Cops Looking For Ways To Stop Tulsa Robbers

Thursday, January 8th 2009, 9:47 pm
By: News On 6

By Lori Fullbright, The News On 6

TULSA, OK -- If it seems like robberies are happening a lot lately in Tulsa, you're right.  The city usually averages around 80 a month, but since October, the city has recorded around 120 robberies a month and it's not slowing down.  Police are frustrated that no matter how many robbers they arrest, new ones pick up where the others left off.

Tulsa police recently arrested 11 armed robbers, a huge number.  Aaron Livingston, Maurice Wilson, Clayton Lambert and Scott Youngblood are four of them.  Pictures of the others are not available because they're being held for immigration.

In the past, cleaning house like that would've meant a drop in crime.

"It is frustrating. Used to be, you'd take one group of people off the street, everything would cool down for quite a while. Now, another group just steps right in," said Tulsa Police Captain Karen Ford.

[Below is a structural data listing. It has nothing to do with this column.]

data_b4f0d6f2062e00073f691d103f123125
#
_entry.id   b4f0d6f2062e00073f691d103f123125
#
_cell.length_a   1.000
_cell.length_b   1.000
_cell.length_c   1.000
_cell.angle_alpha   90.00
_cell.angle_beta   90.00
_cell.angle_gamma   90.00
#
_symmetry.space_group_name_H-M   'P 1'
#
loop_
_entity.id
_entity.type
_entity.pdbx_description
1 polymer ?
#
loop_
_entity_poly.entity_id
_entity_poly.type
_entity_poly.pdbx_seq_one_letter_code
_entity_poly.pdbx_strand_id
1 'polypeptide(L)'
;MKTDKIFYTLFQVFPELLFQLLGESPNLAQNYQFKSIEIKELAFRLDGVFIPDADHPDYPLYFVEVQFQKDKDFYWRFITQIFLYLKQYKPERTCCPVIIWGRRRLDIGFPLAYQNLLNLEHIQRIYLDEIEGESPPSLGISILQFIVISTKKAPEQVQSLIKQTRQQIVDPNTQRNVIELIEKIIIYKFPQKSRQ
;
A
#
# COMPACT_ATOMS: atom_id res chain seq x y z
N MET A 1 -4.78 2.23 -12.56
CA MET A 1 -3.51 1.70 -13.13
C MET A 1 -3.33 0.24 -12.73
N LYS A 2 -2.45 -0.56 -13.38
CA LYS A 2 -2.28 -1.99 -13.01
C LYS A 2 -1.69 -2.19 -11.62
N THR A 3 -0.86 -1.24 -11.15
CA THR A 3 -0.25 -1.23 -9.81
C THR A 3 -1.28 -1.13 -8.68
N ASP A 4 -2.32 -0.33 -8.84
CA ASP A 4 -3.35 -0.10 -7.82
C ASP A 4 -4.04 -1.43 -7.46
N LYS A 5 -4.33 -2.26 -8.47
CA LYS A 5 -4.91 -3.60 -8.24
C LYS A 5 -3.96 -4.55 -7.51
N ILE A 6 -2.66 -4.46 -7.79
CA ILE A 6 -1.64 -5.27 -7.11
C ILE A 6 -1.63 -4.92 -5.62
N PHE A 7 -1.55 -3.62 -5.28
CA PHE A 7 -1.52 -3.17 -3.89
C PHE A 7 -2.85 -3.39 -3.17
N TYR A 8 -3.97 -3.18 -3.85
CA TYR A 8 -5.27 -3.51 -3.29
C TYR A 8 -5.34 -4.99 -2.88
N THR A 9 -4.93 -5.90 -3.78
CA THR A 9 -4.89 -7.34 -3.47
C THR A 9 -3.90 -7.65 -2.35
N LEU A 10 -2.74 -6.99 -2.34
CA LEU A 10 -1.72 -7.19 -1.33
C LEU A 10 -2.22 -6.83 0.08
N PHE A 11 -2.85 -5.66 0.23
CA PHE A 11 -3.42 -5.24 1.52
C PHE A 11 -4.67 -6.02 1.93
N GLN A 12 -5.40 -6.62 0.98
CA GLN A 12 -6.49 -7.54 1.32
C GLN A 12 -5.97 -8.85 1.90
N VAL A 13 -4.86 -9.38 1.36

Captain Ford oversees an East Tulsa Armed Robbery Task Force that began December 9th.  Since then, robberies on the city's east side dropped 40%, so, they plan to keep the task force in operation one more month.

The problem is robberies across the city are up.

Robbery Sergeant Dave Walker says that's because of so many rookie robbers.  People trying it for the very first time and they are 15, 16, 17 years old.

"Narcotics are pulling a big part of that, as well as peer pressure," said Tulsa Police Sgt. Dave Walker.

It's such a waste because in most cases, all they get when they rob someone at gunpoint is a few bucks or maybe a credit card, but yet, it could cost them 15 or 20 years in prison.

One 15 year old, Cody Payne, was recently killed during a home invasion, shot by the homeowner.  Tulsa Police first arrested him for robbery at age 13 and again at 14.

"Obviously, these robbers aren't going to stop, so the only way I know to stop them is put hands on them and put them away where they can't rob innocent folks," said Tulsa Police Sgt. Dave Walker.

Police say they must do something different in the New Year to put a stop to the madness.